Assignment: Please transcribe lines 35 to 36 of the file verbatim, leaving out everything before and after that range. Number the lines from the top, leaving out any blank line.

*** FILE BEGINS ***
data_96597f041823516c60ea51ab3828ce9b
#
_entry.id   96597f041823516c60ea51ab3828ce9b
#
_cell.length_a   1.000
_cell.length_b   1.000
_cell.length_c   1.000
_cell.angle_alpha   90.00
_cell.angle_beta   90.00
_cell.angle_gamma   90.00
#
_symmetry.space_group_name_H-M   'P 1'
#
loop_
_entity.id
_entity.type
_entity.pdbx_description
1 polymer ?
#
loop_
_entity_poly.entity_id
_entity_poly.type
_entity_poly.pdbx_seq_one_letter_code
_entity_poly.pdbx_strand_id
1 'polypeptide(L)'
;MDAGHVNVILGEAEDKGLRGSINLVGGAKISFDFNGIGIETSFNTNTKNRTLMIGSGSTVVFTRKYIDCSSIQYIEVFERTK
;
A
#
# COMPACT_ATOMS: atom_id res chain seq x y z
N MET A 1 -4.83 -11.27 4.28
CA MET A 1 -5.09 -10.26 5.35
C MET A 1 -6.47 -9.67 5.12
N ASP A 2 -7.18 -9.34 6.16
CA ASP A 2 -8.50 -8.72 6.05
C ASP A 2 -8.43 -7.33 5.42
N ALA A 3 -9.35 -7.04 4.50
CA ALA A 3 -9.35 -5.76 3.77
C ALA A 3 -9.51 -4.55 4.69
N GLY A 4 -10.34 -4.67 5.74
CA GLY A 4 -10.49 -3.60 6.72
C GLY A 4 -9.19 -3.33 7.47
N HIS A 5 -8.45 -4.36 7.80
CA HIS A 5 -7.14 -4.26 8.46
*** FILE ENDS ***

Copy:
CA ASP A 2 -8.50 -8.72 6.05
C ASP A 2 -8.43 -7.33 5.42